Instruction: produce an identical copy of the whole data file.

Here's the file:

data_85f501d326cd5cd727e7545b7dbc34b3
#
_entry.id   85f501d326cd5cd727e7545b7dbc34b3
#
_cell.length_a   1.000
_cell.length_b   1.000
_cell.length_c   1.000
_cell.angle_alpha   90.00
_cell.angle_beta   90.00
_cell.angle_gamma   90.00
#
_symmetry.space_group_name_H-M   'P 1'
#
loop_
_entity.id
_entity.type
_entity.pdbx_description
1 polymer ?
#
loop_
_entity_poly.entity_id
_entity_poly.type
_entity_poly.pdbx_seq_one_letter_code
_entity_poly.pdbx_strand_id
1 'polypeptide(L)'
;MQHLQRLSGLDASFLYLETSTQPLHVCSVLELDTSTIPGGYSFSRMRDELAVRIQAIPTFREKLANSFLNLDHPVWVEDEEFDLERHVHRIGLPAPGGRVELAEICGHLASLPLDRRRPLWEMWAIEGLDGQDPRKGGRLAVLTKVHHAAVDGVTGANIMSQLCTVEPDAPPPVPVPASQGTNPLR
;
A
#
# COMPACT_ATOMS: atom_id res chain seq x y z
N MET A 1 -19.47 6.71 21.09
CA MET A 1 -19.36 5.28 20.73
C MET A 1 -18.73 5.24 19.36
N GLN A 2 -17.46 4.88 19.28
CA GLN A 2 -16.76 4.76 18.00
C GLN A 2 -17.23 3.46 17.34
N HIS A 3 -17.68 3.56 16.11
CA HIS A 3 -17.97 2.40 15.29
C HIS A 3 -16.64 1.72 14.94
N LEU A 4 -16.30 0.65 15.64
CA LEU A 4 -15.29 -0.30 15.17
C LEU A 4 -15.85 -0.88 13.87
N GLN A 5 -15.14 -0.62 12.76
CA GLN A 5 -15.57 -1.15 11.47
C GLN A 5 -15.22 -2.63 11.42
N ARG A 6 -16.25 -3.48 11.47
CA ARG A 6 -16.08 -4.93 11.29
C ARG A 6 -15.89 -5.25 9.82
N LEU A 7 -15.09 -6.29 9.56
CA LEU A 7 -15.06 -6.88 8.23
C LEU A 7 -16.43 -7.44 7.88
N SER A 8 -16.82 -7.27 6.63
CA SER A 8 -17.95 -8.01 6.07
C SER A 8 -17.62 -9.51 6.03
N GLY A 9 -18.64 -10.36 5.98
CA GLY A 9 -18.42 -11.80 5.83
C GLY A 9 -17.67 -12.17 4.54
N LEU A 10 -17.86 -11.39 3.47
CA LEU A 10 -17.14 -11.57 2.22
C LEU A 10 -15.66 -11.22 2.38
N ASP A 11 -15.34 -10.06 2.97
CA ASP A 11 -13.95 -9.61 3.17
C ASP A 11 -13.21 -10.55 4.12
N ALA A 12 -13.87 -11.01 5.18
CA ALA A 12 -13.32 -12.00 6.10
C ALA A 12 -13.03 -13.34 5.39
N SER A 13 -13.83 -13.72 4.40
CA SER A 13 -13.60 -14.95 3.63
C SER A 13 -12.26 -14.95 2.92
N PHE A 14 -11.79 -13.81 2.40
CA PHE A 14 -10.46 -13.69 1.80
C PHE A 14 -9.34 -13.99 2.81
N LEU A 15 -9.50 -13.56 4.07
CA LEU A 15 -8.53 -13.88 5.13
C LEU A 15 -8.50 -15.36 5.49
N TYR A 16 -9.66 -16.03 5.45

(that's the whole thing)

data_85f501d326cd5cd727e7545b7dbc34b3
#
_entry.id   85f501d326cd5cd727e7545b7dbc34b3
#
_cell.length_a   1.000
_cell.length_b   1.000
_cell.length_c   1.000
_cell.angle_alpha   90.00
_cell.angle_beta   90.00
_cell.angle_gamma   90.00
#
_symmetry.space_group_name_H-M   'P 1'
#
loop_
_entity.id
_entity.type
_entity.pdbx_description
1 polymer ?
#
loop_
_entity_poly.entity_id
_entity_poly.type
_entity_poly.pdbx_seq_one_letter_code
_entity_poly.pdbx_strand_id
1 'polypeptide(L)'
;MQHLQRLSGLDASFLYLETSTQPLHVCSVLELDTSTIPGGYSFSRMRDELAVRIQAIPTFREKLANSFLNLDHPVWVEDEEFDLERHVHRIGLPAPGGRVELAEICGHLASLPLDRRRPLWEMWAIEGLDGQDPRKGGRLAVLTKVHHAAVDGVTGANIMSQLCTVEPDAPPPVPVPASQGTNPLR
;
A
#
# COMPACT_ATOMS: atom_id res chain seq x y z
N MET A 1 -19.47 6.71 21.09
CA MET A 1 -19.36 5.28 20.73
C MET A 1 -18.73 5.24 19.36
N GLN A 2 -17.46 4.88 19.28
CA GLN A 2 -16.76 4.76 18.00
C GLN A 2 -17.23 3.46 17.34
N HIS A 3 -17.68 3.56 16.11
CA HIS A 3 -17.97 2.40 15.29
C HIS A 3 -16.64 1.72 14.94
N LEU A 4 -16.30 0.65 15.64
CA LEU A 4 -15.29 -0.30 15.17
C LEU A 4 -15.85 -0.88 13.87
N GLN A 5 -15.14 -0.62 12.76
CA GLN A 5 -15.57 -1.15 11.47
C GLN A 5 -15.22 -2.63 11.42
N ARG A 6 -16.25 -3.48 11.47
CA ARG A 6 -16.08 -4.93 11.29
C ARG A 6 -15.89 -5.25 9.82
N LEU A 7 -15.09 -6.29 9.56
CA LEU A 7 -15.06 -6.88 8.23
C LEU A 7 -16.43 -7.44 7.88
N SER A 8 -16.82 -7.27 6.63
CA SER A 8 -17.95 -8.01 6.07
C SER A 8 -17.62 -9.51 6.03
N GLY A 9 -18.64 -10.36 5.98
CA GLY A 9 -18.42 -11.80 5.83
C GLY A 9 -17.67 -12.17 4.54
N LEU A 10 -17.86 -11.39 3.47
CA LEU A 10 -17.14 -11.57 2.22
C LEU A 10 -15.66 -11.22 2.38
N ASP A 11 -15.34 -10.06 2.97
CA ASP A 11 -13.95 -9.61 3.17
C ASP A 11 -13.21 -10.55 4.12
N ALA A 12 -13.87 -11.01 5.18
CA ALA A 12 -13.32 -12.00 6.10
C ALA A 12 -13.03 -13.34 5.39
N SER A 13 -13.83 -13.72 4.40
CA SER A 13 -13.60 -14.95 3.63
C SER A 13 -12.26 -14.95 2.92
N PHE A 14 -11.79 -13.81 2.40
CA PHE A 14 -10.46 -13.69 1.80
C PHE A 14 -9.34 -13.99 2.81
N LEU A 15 -9.50 -13.56 4.07
CA LEU A 15 -8.53 -13.88 5.13
C LEU A 15 -8.50 -15.36 5.49
N TYR A 16 -9.66 -16.03 5.45